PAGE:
The Archaeologist and the Artist
In 1895, Harvard University graduate Robert J. Burkitt (1869-1945) accompanied his classmate George Byron Gordon to Honduras as part of Harvard's Peabody Museum's fourth expedition to the Maya site of Copan. Burkitt remained in Central America long enough to earn the title "the man who came to tea and stayed for thirty years." In 1912, George B. Gordon, by then Director of the Penn Museum, persuaded Burkitt to roam the Guatemalan highlands exploring Maya sites for the Museum, an association that would last until 1937.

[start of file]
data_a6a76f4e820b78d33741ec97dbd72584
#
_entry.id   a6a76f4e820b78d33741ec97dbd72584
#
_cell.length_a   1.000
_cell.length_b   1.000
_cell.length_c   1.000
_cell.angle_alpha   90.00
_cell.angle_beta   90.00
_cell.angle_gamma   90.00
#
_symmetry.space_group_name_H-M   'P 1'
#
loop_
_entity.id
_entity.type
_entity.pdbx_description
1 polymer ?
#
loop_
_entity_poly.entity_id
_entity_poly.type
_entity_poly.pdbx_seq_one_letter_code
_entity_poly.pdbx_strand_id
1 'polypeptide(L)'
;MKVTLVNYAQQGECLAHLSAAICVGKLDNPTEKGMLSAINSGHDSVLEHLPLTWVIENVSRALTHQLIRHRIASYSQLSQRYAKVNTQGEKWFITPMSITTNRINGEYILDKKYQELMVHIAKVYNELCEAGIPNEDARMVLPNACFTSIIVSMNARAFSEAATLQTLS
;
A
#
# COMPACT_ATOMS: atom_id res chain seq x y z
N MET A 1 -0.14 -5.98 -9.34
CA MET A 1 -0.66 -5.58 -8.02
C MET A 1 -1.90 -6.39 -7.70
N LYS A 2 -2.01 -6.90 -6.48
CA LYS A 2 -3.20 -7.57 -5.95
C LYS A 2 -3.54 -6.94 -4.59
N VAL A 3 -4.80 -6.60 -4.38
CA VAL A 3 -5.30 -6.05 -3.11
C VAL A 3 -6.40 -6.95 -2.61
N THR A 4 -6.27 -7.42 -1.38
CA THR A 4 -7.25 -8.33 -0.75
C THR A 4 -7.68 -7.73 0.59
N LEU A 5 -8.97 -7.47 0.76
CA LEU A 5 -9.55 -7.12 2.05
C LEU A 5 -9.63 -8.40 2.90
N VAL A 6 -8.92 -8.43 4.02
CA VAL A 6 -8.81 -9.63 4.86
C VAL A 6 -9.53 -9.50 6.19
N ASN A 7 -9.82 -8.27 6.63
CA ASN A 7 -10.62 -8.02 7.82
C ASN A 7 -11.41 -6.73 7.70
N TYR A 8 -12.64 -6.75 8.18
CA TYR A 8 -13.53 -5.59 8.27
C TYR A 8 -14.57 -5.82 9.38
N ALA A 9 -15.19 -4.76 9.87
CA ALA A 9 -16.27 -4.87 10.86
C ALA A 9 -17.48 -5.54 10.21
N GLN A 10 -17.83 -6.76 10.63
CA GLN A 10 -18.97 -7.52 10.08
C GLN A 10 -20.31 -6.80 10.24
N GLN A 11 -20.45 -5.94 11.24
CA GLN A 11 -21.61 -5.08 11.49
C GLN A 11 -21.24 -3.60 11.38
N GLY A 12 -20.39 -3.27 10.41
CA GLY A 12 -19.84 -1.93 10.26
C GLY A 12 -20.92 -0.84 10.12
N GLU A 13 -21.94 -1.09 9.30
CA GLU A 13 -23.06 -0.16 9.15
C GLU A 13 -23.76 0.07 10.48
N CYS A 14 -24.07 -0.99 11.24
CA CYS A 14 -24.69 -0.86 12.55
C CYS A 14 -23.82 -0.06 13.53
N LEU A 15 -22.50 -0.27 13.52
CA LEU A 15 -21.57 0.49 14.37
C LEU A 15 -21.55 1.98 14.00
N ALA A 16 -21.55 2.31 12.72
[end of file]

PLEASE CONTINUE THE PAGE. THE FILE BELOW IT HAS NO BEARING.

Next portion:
Mary Louise Baker (1872-1962), the resident artist at the Penn Museum from 1908 to 1935, painted water colors of Maya vessels and rollout paintings to allow the entire scene to be viewed and appreciated on a flat surface. She was widely recognized as the finest and most accurate archaeological artist of her day. In 1931, when she was almost 60, the Museum sent her to Mexico and Guatemala to paint Maya pottery in museums and private collections where she and Burkitt became friends.